The risk of interstate conflict with regional consequences is most likely to pose the biggest threat to global stability in the next 10 years, while water crises could have the greatest potential impact, according to a new survey.
The World Economic Forum said in its Global Risks 2015 report, compiled from a poll of 900 experts, that 2015 “stands out as a year when geopolitical risks, having been largely absent from the landscape of leading risks for the past half-decade, return to the fore.”
The geopolitical risk category includes interstate conflict, state collapse or crisis, failure of national governance, terrorist attacks and weapons of mass destruction.
With geopolitics increasingly influencing the global economy, the report said, these risks account for three of the five most likely, and two of the most potentially impactful, risks in 2015. Interstate conflict, weapons of mass destruction and terrorist attacks stood out as having intensified the most since 2014 in terms of both likelihood and impact.
“Twenty-five years after the fall of the Berlin Wall, the world again faces the risk of major conflict between states,” Margareta Drzeniek-Hanouz, lead economist for the World Economic Forum, said in a news release. “However, today the means to wage such conflict, whether through cyberattack, competition for resources or sanctions and other economic tools, is broader than ever.”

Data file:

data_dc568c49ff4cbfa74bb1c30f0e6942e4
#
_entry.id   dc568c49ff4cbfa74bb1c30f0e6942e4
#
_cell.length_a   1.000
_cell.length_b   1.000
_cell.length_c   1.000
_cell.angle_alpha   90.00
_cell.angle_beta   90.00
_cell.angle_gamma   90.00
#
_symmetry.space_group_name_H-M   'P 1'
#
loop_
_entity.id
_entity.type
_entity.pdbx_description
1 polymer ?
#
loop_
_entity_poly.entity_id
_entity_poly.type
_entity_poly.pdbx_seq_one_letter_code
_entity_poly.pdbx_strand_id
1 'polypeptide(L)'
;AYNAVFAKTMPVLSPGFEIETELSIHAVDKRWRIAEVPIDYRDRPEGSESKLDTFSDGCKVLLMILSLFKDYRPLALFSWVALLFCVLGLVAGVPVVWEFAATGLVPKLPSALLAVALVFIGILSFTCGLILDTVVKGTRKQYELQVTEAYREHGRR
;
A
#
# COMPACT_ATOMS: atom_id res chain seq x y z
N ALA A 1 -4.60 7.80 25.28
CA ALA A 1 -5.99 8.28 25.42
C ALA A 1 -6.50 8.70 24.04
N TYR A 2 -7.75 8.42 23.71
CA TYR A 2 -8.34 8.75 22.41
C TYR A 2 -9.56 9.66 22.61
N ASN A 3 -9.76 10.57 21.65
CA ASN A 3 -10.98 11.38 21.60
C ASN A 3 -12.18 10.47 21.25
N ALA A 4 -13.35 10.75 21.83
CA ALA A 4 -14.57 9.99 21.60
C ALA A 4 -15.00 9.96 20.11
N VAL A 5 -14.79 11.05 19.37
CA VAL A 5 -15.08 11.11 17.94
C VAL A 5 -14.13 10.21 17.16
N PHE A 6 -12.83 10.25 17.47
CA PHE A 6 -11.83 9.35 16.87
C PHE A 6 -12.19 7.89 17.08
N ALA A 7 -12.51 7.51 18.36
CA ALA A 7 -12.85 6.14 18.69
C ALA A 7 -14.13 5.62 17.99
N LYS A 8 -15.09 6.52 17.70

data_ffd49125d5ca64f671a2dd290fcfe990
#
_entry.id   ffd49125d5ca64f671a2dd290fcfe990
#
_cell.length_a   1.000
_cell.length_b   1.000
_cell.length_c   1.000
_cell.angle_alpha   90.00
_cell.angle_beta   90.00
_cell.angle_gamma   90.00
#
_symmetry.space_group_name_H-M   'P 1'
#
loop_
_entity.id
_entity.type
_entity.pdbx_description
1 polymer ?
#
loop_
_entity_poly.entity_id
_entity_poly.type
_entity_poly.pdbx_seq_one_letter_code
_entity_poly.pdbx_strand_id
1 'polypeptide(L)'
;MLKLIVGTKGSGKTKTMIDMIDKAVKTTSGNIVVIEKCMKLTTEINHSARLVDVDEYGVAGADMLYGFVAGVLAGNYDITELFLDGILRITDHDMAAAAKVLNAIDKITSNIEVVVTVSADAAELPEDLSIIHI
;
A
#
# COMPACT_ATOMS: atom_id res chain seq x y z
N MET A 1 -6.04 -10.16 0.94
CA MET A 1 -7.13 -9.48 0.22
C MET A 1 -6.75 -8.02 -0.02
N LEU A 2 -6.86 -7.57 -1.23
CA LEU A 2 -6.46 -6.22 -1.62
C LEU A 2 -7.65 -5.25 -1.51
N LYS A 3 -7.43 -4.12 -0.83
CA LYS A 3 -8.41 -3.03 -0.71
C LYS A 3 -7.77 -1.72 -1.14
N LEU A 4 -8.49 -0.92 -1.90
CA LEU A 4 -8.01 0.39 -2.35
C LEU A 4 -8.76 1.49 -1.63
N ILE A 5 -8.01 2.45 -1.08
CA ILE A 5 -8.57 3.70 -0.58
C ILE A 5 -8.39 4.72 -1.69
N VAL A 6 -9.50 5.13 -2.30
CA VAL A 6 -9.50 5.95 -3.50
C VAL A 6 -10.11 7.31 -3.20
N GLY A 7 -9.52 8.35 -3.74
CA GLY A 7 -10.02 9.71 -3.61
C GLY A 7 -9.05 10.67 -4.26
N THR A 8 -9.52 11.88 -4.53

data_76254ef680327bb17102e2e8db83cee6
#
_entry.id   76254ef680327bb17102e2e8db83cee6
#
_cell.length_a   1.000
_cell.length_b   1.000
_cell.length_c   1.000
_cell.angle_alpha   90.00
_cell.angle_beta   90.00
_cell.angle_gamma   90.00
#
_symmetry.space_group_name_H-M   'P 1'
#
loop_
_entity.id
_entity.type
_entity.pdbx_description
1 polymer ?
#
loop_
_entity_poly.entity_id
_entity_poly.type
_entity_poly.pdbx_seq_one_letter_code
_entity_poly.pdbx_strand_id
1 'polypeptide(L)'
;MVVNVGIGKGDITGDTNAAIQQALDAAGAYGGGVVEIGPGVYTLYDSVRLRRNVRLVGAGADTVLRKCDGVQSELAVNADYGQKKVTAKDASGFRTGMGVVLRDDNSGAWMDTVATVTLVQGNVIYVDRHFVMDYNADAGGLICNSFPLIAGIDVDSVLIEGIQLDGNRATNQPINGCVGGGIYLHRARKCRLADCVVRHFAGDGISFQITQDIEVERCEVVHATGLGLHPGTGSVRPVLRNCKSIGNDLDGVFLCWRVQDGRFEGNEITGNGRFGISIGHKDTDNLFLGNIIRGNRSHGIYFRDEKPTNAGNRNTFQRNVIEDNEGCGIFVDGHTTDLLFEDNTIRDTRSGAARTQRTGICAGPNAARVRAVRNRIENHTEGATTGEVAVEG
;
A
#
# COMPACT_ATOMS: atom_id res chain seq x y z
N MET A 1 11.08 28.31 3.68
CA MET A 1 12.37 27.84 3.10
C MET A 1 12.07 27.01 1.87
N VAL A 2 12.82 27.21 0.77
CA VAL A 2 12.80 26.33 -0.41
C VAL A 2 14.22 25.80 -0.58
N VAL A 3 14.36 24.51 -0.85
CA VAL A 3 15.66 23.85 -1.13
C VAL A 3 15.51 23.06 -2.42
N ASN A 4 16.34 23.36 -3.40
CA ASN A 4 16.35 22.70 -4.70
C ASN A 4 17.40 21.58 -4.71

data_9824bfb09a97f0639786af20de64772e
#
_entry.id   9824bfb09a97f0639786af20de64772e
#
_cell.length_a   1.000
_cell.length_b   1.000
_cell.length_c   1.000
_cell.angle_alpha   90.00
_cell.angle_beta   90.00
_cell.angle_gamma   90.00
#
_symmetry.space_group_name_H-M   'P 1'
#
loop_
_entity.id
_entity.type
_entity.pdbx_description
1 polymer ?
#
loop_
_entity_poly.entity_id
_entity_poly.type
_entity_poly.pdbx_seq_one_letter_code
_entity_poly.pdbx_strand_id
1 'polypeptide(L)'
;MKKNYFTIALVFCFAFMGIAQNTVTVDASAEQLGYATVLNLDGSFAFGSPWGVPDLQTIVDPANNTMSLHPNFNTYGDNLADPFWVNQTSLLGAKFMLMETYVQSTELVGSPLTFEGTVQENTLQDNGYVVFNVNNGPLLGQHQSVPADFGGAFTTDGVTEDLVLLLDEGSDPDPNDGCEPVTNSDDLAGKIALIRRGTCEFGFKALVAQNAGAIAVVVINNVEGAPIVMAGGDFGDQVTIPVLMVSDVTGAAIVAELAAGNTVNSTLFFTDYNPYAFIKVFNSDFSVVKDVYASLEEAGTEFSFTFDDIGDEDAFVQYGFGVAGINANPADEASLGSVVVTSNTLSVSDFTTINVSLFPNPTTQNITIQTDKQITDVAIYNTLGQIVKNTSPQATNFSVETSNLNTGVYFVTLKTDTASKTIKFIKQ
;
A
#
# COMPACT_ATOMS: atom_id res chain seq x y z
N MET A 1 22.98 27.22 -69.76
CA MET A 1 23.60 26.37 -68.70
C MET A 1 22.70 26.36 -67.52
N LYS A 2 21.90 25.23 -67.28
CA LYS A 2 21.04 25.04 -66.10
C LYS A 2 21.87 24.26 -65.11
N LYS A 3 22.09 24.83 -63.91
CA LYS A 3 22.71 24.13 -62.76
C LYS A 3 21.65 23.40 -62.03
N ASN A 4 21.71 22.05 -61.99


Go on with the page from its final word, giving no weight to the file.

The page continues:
She added, “Addressing all these possible triggers and seeking to return the world to a path of partnership, rather than competition, should be a priority for leaders as we enter 2015.”
In terms of likelihood, the risk of interstate conflict was followed by extreme weather events, failure of national governance systems, state collapse or crisis and high structural unemployment or underemployment.
On the impact side, water crises came in first followed by rapid and massive spread of infectious diseases, weapons of mass destruction, interstate conflict and failure of climate change adaptation.
The presence of more environmental risks among the top risks than economic ones, the report said, “comes as a result of a marked increase in experts’ negative assessment of existing preparations to cope with challenges such as extreme weather and climate change.”